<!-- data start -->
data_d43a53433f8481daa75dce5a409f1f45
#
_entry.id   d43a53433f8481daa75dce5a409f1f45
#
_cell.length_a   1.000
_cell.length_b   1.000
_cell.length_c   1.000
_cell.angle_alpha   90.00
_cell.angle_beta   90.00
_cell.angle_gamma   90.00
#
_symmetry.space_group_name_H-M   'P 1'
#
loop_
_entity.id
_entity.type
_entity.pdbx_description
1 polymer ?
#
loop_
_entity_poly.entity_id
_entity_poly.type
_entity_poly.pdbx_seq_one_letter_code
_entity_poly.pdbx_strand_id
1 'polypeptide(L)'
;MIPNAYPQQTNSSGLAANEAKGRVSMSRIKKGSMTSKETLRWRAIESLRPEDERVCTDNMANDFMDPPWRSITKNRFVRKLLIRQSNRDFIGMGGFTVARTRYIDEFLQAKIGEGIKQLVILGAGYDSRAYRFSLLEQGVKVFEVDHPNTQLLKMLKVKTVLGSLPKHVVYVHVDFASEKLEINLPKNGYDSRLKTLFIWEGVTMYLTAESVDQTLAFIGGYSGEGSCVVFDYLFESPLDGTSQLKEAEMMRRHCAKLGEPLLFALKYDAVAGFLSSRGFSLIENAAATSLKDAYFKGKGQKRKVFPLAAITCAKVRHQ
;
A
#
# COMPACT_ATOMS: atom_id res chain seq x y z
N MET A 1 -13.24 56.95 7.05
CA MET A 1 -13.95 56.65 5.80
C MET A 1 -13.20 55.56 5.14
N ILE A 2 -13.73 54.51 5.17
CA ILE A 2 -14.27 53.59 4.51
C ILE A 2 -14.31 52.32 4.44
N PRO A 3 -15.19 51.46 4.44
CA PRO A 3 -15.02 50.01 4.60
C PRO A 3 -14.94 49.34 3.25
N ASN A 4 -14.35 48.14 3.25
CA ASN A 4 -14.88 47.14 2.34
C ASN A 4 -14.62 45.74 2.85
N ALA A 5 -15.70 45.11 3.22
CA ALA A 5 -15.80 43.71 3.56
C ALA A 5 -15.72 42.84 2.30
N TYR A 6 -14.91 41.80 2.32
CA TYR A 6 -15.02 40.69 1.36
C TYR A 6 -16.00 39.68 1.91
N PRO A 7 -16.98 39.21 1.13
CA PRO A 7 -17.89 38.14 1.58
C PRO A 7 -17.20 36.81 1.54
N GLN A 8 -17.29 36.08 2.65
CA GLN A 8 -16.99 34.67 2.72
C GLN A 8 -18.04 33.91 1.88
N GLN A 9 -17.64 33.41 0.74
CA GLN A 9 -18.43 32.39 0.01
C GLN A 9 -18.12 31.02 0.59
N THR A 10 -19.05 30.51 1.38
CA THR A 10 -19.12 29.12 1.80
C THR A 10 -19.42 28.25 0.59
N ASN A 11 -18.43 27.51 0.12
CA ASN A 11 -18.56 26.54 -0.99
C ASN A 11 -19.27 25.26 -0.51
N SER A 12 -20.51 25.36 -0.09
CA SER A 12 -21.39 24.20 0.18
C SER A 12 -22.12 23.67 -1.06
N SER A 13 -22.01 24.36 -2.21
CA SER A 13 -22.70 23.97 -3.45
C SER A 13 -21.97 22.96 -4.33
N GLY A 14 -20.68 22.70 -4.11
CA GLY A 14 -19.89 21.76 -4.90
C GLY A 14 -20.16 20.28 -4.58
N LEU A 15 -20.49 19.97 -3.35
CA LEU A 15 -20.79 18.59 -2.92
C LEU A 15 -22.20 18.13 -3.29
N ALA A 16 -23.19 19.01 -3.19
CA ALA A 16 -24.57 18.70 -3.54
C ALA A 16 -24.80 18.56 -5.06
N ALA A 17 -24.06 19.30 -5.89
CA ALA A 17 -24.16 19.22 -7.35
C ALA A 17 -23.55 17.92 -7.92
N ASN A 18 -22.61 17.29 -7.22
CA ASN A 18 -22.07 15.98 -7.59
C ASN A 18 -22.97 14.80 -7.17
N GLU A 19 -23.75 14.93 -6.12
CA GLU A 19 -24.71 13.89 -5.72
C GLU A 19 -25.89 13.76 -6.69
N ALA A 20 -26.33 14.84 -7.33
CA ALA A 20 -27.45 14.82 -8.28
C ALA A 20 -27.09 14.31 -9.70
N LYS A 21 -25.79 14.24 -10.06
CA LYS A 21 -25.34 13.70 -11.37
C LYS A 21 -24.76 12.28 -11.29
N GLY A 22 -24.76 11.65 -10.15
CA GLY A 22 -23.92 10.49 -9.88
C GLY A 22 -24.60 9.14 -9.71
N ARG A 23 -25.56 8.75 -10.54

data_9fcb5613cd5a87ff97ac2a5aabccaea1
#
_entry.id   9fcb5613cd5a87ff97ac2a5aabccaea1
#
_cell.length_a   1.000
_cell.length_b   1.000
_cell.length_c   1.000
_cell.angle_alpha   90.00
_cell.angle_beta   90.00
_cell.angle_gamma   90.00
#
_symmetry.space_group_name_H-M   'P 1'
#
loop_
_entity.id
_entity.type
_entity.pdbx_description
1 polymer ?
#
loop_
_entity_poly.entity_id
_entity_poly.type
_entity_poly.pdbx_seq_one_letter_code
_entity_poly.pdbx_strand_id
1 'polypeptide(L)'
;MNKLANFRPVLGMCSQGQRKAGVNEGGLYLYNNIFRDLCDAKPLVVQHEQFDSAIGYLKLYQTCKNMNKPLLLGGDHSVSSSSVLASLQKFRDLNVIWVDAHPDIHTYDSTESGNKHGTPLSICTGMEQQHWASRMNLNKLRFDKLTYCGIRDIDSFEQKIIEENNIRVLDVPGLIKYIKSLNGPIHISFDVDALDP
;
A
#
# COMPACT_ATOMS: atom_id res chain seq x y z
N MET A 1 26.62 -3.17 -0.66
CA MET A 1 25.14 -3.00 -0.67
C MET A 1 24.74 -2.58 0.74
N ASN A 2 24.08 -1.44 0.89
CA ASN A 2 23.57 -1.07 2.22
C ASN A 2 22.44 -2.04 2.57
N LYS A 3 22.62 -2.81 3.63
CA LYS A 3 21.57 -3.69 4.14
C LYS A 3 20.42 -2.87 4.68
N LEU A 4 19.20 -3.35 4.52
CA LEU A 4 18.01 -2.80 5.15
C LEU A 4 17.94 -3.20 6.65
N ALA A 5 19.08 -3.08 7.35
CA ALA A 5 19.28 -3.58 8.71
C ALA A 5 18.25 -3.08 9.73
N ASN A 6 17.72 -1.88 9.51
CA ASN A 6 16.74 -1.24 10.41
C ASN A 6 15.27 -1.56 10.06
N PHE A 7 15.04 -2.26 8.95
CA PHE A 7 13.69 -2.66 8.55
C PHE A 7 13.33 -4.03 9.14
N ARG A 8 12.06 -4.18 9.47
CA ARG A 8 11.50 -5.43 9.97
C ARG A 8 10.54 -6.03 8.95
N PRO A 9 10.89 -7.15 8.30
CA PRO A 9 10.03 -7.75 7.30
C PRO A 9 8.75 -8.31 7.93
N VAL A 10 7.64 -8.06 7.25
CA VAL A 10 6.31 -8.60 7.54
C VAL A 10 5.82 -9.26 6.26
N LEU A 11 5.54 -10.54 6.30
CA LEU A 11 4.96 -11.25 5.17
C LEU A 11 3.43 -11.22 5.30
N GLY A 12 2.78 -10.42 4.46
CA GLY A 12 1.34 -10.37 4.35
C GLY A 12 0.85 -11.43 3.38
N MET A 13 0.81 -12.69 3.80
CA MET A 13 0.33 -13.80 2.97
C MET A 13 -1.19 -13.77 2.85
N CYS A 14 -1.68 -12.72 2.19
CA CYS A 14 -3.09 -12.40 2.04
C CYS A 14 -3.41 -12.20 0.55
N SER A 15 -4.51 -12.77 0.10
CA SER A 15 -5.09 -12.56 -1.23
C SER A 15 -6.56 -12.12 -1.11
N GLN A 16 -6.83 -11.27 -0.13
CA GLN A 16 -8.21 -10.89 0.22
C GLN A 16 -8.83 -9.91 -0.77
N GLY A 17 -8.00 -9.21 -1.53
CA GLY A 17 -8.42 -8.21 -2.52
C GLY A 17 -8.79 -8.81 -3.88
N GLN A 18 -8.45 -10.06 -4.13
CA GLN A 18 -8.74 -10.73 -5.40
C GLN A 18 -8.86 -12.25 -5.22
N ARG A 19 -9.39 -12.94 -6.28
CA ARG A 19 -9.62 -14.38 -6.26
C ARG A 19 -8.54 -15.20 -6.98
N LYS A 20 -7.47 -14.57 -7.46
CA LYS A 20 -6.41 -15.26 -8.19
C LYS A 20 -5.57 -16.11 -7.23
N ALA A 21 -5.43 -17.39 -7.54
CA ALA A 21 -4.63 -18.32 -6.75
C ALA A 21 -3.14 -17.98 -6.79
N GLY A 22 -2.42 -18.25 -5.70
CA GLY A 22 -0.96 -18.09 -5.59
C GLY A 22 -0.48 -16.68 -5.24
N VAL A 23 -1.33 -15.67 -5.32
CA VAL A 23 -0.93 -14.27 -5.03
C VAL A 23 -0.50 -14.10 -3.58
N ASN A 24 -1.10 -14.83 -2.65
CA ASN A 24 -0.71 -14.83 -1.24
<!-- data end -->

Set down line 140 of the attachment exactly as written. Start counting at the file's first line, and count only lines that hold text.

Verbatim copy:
N ALA A 5 19.08 -3.08 7.35